After just 12 weeks of introducing a new medical curriculum to its incoming College of Human Medicine students, Michigan State University is finding that these future physicians are already ahead of the game in their academic and clinical skills.
“Students even at seven weeks were already clinically performing essentially at the level of students who were at the end of their first year in the previous curriculum,” said Aron Sousa, senior associate dean for academic affairs for the medical college. “It’s the experiential learning aspect of the program that’s making this happen.”
The data shows that students are grasping the content they’re learning about 50 percent faster and scoring better on progress tests that are similar to board exams.
The results could be a good sign that in the future, students could finish their medical education sooner and save money.
“Typically students after a full first year of medical school score about a 45 on average on these tests, yet our students now are already scoring a 41 and they’ve only just finished the first semester,” Sousa said.
Sousa added that the college uses these progress tests in order to predict the passage rate on the actual board exams students take. By the end of the second year of medical school, students should be scoring in the high 60s to help determine whether they can pass the first exam.
Although the data is still relatively early, Sousa said the possibility of students starting their residencies sooner and saving money in the end is conceivable.
“Eventually, we would have students move through the curriculum faster, or more likely come in with advanced status, but we don’t have enough data to do this safely yet,” Sousa said. “Ultimately though, the financial implication of going faster or coming in as an advanced student would be paying less tuition.”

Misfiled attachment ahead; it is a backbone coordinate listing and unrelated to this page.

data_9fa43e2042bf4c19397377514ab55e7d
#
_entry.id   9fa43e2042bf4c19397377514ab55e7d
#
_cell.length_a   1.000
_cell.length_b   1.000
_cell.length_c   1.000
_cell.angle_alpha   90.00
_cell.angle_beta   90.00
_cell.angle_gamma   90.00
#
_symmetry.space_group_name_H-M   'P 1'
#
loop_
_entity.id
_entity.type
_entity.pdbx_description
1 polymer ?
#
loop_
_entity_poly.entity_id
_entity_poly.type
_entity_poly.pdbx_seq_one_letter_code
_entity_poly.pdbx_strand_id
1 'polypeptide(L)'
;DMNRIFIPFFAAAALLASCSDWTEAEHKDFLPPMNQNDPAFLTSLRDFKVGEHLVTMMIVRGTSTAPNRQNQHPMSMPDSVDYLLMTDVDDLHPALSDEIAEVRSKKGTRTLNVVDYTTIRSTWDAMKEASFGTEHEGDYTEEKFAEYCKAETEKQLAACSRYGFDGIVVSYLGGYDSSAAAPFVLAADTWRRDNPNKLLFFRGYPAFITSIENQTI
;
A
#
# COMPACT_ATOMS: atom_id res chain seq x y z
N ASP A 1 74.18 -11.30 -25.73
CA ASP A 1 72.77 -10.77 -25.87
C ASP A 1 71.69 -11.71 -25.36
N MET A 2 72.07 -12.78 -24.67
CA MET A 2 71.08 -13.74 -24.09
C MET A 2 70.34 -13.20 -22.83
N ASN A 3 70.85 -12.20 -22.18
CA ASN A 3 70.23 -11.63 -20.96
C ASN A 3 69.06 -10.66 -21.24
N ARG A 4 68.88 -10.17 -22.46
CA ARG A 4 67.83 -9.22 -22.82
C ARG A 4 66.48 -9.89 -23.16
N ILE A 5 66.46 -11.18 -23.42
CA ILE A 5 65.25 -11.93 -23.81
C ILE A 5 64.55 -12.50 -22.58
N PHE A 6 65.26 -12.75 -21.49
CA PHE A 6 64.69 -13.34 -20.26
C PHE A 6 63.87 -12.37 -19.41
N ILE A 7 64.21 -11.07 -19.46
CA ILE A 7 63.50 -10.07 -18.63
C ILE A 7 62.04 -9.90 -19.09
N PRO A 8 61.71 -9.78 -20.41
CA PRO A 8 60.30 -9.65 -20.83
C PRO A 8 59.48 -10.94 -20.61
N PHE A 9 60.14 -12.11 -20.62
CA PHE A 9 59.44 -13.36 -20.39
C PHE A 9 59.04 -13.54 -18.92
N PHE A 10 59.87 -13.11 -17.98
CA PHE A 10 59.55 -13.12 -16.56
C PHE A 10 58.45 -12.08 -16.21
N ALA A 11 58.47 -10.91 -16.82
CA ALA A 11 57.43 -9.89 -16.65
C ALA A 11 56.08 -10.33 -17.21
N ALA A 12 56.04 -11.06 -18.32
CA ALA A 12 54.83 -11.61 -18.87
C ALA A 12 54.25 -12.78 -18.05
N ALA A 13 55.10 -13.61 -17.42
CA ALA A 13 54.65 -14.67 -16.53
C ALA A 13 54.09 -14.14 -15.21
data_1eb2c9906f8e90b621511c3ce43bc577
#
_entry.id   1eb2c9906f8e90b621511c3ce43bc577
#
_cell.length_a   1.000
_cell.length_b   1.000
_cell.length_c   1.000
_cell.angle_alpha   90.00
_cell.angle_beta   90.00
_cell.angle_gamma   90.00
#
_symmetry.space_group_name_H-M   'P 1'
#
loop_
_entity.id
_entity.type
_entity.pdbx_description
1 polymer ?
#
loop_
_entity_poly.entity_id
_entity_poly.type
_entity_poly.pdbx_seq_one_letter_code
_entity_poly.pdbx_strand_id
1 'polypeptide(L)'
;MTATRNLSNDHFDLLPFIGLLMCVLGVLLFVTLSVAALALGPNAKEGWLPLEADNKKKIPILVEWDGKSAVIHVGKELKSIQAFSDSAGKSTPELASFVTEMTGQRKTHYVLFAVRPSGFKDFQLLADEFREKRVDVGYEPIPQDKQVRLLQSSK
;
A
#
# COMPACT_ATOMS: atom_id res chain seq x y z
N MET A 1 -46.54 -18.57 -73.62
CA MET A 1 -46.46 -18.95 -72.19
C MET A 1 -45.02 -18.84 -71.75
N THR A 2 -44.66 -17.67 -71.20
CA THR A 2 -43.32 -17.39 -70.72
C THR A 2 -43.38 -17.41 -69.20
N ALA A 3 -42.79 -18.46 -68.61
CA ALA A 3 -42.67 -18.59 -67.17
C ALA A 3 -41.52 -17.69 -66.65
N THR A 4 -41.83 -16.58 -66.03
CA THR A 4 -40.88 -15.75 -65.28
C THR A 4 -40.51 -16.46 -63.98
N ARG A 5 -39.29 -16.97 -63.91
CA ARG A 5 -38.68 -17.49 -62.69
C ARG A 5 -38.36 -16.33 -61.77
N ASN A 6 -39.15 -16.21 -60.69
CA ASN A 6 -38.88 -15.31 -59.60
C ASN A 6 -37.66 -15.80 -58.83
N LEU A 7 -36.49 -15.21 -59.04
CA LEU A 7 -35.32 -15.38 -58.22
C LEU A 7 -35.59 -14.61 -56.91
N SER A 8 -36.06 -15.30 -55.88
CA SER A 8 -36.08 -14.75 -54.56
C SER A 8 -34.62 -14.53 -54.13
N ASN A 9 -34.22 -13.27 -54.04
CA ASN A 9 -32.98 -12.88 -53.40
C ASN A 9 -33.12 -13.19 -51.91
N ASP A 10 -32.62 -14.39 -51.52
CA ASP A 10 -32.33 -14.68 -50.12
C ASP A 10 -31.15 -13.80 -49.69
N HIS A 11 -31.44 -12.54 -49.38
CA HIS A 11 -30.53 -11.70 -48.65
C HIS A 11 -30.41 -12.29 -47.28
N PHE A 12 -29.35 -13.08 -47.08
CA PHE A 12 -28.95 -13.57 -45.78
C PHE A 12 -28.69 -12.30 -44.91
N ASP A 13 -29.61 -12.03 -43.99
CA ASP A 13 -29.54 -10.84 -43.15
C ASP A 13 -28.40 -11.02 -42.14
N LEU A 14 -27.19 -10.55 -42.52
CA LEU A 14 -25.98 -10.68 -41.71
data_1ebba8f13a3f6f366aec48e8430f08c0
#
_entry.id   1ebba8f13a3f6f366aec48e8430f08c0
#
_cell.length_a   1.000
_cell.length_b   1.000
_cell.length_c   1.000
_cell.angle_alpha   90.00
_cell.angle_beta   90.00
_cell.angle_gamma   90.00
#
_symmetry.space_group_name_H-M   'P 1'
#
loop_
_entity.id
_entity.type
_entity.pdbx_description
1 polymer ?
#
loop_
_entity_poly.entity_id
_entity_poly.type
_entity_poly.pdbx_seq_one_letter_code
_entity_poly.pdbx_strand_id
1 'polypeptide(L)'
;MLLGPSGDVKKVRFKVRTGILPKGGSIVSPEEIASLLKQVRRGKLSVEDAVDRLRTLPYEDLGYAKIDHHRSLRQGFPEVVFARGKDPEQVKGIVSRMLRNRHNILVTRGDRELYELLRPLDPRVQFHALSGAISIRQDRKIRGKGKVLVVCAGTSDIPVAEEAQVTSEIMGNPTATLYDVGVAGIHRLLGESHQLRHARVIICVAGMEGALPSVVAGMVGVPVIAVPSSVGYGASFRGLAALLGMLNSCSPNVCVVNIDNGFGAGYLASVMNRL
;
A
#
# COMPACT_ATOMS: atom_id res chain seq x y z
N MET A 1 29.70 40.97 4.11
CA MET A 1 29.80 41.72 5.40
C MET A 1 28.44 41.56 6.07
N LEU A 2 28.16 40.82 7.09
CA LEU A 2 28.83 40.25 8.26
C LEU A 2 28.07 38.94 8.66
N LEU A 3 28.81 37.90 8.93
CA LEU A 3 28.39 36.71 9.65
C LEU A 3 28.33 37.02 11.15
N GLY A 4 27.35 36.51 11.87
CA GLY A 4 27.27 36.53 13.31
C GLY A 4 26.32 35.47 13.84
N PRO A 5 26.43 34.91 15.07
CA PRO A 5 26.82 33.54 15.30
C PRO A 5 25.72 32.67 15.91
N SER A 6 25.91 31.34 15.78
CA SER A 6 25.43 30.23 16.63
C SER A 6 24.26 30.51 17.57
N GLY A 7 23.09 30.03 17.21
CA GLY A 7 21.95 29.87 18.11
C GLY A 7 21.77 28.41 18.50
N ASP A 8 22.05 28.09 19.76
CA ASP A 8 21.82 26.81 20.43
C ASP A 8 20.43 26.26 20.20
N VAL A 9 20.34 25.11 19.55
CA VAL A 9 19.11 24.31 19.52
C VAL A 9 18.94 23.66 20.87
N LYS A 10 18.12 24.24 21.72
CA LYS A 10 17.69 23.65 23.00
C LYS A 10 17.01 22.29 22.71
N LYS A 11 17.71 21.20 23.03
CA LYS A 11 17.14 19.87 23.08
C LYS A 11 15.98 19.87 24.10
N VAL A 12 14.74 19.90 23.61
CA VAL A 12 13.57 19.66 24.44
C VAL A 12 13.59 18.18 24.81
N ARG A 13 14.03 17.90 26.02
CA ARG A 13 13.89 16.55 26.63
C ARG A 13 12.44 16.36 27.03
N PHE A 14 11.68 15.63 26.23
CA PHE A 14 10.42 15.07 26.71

The Shared Discovery Curriculum has been several years in the making and is considered a competency-based medical curriculum, one of the few in the nation built from scratch. This type of education focuses more on learning through clinical experiences beginning in the first 10 weeks of medical school. The learning environment is more similar to clinical rotations conducted later in medical school or in residency than the courses of a traditional medical school curriculum.
“Most universities have tacked on competency-based methods to their original curriculums,” Sousa said. “We’ve created an entirely new curriculum that’s organized around patient concerns that gives students experiences centered on the individual, something that is central to our teaching process.”
Reversing the way medical school has typically been taught, the content and objectives of the curriculum are driven primarily by reasons people would seek medical attention rather than scientific disciplines. The students learn about anatomy and systems of the body related to patient concerns rather than the other way round.
These chief complaints and concerns are integrated into the student’s entire clinical experience. For example, during the early phase, as students learn to take vital signs, they learn the necessary science behind blood pressure regulation, how the body creates a fever and how the respiratory system works. As they conduct pain scores or do diabetic foot exams, they learn about neural pathways for pain, vascular structures in the body and the complications of high blood sugar.
Another essential component of the program is a curriculum-tracking tool, developed by an MSU physician, that students and faculty use every day to help guide them through courses, but also help them evaluate individual performance.
Some of the criticism around competency-based education is that not all students can excel in a self-study setting.
The Just in Time Medicine communication tool assesses students in any type of environment and offers real-time specific feedback from professors and students, putting them directly in touch with one another. So far, 92 percent of students have found this tool to be effective in helping them learn in a self-guided environment.
“We have a lot of satisfaction data from this semester from our 190 students, and we are using this data to improve where needed and further evaluate our successes,” Sousa said.
Billboard photo courtesy MSU College of Human Medicine